September 13: 17k
The Portuguese route of the Camino does not follow the ocean, we chose to take the alternate coastal route. In doing so we've found it lacks some of the pilgrim infrastructure as it takes you through desirable vacation spots.
No 10e three course meals with all the wine you want. You're more likely to pay 12e, but you're getting delicious grilled fresh fish, roasted potatoes and sautéed veggies. A decent bottle of wine is 11e at a restaurant and last night we found one bargain, a shared 4oz glass of Callem tawny port for 2e.
Accommodation is about the same price as on the Camino Frances. Last night's was at Casa Velha, above a defunct restaurant, run by an older couple who were very proud of their little inn. Rightfully so, but the decorating was a matter of opinion.
Lime green was the colour du jour. Even the bathroom sink matched.
Didn't that colour used to be called peuss? An evocative name for a colour.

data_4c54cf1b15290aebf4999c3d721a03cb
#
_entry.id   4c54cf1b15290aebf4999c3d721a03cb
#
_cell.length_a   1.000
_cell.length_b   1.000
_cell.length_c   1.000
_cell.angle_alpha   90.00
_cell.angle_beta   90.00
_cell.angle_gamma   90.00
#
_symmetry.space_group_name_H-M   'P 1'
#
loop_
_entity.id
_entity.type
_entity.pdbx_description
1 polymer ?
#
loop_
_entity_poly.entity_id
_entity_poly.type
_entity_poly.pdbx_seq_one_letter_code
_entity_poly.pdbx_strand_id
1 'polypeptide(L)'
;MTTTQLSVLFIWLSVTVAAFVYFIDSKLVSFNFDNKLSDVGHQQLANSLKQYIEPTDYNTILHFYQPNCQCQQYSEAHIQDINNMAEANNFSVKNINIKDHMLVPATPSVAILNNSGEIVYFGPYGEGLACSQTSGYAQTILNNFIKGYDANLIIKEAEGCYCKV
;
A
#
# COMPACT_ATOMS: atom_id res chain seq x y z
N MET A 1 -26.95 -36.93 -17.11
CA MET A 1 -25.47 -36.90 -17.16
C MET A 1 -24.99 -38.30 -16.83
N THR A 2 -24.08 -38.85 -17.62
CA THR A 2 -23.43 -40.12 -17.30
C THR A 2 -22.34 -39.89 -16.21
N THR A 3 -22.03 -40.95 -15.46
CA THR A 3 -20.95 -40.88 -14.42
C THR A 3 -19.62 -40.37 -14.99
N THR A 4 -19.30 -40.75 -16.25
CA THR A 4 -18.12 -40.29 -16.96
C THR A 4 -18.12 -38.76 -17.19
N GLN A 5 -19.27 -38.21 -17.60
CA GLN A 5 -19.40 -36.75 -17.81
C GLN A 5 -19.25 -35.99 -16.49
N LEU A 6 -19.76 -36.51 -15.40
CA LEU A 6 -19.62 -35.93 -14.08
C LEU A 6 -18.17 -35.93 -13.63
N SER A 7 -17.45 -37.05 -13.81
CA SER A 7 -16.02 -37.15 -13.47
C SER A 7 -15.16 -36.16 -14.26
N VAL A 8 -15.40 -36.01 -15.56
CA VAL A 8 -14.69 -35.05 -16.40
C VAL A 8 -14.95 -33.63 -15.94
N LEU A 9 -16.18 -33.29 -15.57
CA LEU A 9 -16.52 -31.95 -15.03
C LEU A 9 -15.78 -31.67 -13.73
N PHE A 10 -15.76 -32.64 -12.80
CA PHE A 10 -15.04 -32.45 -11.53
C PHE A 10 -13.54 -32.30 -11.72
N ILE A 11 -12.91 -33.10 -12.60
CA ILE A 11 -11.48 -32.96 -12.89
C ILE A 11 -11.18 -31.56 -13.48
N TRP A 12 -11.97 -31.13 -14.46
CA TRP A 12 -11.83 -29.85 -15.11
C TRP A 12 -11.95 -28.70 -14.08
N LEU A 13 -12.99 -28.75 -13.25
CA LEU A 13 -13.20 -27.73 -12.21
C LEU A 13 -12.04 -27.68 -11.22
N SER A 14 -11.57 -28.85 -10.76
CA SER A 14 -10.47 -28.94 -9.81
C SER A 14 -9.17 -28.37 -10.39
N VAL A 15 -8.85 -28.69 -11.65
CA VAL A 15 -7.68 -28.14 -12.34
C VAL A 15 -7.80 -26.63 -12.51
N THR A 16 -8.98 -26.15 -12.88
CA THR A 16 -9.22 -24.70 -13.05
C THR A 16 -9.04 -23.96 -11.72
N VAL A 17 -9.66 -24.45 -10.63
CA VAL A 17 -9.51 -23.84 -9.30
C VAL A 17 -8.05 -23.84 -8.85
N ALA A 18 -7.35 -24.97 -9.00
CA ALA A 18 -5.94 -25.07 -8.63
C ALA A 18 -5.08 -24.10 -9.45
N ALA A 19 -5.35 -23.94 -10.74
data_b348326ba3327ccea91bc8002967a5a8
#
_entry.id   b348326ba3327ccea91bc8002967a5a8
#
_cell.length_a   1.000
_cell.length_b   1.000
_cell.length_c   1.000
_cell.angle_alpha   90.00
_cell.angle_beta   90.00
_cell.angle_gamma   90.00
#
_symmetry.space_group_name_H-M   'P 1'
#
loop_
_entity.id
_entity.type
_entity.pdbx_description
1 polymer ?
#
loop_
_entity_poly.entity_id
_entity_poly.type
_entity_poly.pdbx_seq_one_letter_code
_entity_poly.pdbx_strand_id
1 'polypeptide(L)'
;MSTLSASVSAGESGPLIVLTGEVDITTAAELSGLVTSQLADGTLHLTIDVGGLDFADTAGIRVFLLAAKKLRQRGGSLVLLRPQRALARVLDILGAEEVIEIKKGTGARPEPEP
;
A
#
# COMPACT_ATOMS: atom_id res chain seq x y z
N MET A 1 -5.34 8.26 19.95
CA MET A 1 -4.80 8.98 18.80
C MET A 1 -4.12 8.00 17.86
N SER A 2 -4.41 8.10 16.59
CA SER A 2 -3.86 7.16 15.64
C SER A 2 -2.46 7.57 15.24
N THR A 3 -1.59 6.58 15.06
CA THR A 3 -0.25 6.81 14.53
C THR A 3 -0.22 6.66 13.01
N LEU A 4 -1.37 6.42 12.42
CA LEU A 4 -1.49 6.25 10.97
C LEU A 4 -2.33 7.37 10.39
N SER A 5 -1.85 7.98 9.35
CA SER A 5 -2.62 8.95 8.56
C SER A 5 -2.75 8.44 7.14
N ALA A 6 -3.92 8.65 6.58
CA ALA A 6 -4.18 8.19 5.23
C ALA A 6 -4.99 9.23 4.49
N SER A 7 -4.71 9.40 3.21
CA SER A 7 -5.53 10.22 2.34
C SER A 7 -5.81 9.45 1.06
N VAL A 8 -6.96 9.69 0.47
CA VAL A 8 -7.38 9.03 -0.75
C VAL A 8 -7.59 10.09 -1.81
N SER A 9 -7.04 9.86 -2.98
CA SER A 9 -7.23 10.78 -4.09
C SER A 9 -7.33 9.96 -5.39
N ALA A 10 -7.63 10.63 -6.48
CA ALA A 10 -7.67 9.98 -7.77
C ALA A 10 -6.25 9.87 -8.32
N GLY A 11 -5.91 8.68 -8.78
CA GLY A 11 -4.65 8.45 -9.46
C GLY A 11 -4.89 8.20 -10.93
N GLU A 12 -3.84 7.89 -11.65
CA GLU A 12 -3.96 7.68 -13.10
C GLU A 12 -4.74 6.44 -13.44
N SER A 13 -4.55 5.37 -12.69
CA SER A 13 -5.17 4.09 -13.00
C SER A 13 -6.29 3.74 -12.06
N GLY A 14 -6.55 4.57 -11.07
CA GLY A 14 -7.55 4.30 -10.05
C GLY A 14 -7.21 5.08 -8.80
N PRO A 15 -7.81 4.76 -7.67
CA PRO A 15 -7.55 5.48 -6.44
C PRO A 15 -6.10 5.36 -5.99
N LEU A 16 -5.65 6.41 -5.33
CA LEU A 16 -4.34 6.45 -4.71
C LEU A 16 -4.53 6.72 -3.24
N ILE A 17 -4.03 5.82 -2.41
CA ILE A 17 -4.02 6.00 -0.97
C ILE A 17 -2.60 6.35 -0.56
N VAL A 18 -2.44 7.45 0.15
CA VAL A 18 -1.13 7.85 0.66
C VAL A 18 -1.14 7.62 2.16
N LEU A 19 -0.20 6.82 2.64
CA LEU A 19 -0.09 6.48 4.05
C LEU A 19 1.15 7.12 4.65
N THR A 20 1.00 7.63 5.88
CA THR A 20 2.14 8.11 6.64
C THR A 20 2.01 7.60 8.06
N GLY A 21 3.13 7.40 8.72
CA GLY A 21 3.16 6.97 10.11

We left the balcony door open to hear the howl of the wind and stormy seas. In the morning, voila, sunny weather.
Most of today's walking was on an extensive system of boardwalks.
Past Roman ruins of an area for preservation of fish with salt. Just like the bacalao (salt cod) they still serve in Portugal today.
Through two tiny fishing villages:
Stopping for lunch in the dunes by the beach:
We walked over the River Ave into the town of Vila do Conde, which we could see in the distance this morning. At the end of our block there is a 17th century aquaduct. There is a lot of history on the Camino still in existence today.